Man With The 132 Lb Scrotum
Credit: Discovery Channel

As you know, TLC recently aired a special titled The Man With the 132 lb Scrotum. Let that sink in for a second.

So just how out-there does an idea have to be to get the green light at TLC? To find out, we got on the phone with the network's development execs, Amy Savitsky and Mariana Flynn, and pitched them five of our best ideas in hopes that they would get picked up and we could leave this journalism business once and for all.

How'd we do? Read on.


PITCH: The Golden Girls meets Swamp People: all the laughs, drama, and WTFs of a retirement home in Cajun country.

TAGLINE: "Where the bayou plays bingo"

TLC VERDICT: DEVELOP "This is fun, and if you want to take it to the next level, there are some things we could play with — like an upstairs-downstairs thing, where the young employees are catering to the older folks," Flynn says. Savitsky explains further: "There's a great battle of the generations that could take place there. For the network, it would be helpful to infuse the cast with some younger folks."


PITCH: A weekly prom-com that documents a high schooler's elaborate plan to ask his/her sweetheart to the big dance.

TAGLINE: "Go big or go stag"

TLC VERDICT: REDEVELOP "We think this is really fun," Flynn says, "but it skews a little too young for TLC." Adds Savitsky: "The only kernel that I could see for a TLC approach would be if you had the moms instead of the young men as the characters on the show. [The moms] would work as kind of pseudo-event planners, feeding them the lines and the to-dos and how-tos. It would be really funny and ridiculous that way, and then it would also have a female avatar for our older female audience."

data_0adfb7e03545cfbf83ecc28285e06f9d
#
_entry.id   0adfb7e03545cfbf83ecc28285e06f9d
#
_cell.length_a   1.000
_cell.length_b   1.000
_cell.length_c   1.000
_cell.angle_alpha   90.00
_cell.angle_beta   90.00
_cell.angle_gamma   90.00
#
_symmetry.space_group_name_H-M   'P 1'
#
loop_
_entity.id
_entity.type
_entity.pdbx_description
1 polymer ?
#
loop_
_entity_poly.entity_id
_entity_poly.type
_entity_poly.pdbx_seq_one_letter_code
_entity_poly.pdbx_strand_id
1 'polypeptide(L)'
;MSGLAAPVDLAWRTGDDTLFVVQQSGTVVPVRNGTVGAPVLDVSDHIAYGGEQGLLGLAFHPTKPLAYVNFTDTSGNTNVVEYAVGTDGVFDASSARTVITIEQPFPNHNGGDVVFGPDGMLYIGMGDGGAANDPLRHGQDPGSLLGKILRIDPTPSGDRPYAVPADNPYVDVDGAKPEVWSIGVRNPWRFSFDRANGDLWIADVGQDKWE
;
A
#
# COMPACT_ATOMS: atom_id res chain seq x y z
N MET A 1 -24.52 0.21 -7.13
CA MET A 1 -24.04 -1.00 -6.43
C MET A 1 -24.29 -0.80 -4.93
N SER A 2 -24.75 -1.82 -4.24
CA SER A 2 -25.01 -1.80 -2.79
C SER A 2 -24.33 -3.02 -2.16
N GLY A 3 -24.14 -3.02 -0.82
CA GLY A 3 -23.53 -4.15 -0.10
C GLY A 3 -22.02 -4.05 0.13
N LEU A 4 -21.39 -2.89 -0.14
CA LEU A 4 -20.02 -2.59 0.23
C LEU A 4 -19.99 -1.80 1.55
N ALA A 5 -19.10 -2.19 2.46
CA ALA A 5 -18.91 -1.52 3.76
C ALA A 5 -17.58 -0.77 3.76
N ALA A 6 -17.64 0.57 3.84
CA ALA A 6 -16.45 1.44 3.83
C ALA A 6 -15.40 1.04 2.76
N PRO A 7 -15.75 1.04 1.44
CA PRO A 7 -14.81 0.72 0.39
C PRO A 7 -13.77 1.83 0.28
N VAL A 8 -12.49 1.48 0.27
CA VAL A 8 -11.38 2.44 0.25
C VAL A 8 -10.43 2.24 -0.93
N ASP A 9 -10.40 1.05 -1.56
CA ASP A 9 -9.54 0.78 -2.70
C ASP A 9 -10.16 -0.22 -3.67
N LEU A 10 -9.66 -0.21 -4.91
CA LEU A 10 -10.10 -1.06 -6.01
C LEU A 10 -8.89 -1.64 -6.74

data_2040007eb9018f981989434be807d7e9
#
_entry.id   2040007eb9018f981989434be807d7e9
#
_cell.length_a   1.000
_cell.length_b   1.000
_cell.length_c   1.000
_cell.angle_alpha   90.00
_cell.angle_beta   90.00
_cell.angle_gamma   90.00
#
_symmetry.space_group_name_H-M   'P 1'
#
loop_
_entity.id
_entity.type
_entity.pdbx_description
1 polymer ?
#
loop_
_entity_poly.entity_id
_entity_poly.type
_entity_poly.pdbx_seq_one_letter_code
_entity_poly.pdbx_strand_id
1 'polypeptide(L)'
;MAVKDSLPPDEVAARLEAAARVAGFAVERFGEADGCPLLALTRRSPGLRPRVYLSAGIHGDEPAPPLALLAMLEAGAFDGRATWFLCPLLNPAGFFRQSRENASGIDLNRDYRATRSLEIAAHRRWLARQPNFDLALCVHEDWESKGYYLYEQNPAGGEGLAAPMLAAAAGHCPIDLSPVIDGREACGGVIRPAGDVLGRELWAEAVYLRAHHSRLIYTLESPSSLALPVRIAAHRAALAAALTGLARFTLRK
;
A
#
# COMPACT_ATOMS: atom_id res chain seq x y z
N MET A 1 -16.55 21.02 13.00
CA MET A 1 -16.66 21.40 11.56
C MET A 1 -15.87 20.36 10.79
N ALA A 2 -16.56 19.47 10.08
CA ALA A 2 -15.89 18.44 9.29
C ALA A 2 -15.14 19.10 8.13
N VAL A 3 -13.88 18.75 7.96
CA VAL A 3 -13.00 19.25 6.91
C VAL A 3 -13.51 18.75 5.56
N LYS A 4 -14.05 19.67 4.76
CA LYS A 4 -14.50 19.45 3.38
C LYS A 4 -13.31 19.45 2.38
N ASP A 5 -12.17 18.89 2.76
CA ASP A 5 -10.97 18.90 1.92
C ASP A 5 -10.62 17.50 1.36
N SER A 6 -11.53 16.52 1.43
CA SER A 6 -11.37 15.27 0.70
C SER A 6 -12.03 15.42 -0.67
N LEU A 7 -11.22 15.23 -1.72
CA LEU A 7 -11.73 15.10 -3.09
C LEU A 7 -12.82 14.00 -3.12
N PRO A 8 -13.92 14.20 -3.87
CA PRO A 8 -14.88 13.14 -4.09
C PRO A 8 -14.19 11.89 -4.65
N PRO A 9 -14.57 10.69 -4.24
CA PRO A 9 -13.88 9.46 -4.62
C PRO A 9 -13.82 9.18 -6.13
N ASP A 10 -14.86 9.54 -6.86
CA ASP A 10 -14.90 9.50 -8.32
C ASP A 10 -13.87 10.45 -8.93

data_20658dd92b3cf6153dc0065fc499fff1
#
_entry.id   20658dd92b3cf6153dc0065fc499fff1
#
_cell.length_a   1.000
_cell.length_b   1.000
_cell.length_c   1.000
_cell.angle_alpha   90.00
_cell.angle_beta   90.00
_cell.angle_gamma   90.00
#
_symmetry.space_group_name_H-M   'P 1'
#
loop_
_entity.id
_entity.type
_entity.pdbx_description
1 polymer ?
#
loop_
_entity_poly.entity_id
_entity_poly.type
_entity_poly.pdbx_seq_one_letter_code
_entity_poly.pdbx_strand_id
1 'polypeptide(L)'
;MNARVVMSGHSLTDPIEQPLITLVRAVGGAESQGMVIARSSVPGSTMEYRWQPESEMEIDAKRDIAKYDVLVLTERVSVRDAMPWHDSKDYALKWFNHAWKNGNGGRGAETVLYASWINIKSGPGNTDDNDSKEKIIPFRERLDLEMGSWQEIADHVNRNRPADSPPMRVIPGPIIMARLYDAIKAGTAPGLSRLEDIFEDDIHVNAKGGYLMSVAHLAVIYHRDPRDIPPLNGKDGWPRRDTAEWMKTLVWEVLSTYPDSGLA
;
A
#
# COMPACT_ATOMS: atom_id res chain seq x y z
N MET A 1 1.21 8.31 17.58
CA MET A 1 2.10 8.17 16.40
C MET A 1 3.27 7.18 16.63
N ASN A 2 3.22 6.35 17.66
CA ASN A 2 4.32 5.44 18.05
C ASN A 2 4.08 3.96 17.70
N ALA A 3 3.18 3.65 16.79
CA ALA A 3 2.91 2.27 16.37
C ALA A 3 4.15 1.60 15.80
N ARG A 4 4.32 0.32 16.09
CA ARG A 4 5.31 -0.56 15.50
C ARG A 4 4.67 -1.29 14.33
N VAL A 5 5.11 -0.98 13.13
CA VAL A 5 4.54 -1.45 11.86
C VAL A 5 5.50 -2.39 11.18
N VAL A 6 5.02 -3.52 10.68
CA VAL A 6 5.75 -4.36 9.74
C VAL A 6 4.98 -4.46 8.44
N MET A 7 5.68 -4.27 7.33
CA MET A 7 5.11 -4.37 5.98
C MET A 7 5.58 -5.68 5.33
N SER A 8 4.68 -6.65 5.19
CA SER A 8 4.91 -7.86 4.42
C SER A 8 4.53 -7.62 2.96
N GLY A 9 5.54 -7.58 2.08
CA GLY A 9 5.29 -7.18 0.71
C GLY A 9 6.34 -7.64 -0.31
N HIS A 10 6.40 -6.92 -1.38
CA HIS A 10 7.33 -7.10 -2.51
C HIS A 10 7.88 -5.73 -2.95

PITCH: An inside look at the taxidermy trade in the Lone Star State.

TAGLINE: "Shut the stuff up"

TLC VERDICT: PASS Explains Savitsky: "It doesn't seem to matter what network does it or what state it's in, the audience has said 'Stuff it' when it comes to taxidermy. It's been tried in Alaska and I think in Texas, but it doesn't matter who or where — no one watches it. Like, you couldn't even do a Duck Dynasty with it, where you have such fun characters, it would elevate the whole show."


PITCH: The real-life exploits of hobbyists who sneakily grow plants and landscape neglected corners of their town.

TAGLINE: "Black ops with green thumbs"

TLC VERDICT: PASS "Honestly, one of the toughest spaces on TV is anything outdoors," Flynn says. "But it would be fun as a branded entertainment spot on a home-and-gardening network." Savitsky agrees: "Definitely a fun, noisy piece for a nuts-and-bolts gardening show."


PITCH: Follows a group of excommunicated gay Mennonites sharing a house and sowing their wild oats in Miami Beach's South Beach neighborhood.

TAGLINE: "It's raining Mennonites"

TLC VERDICT: PASS "Any show that has a cast without women in it is going to be a very hard sell for TLC," Savitsky says. Without giving any specific names, Flynn suggests pitching the idea to "a network that's younger, male, and caters more to an LGBT audience."

A version of this story appeared in the Aug. 30 issue of Entertainment Weekly, on stands now. 

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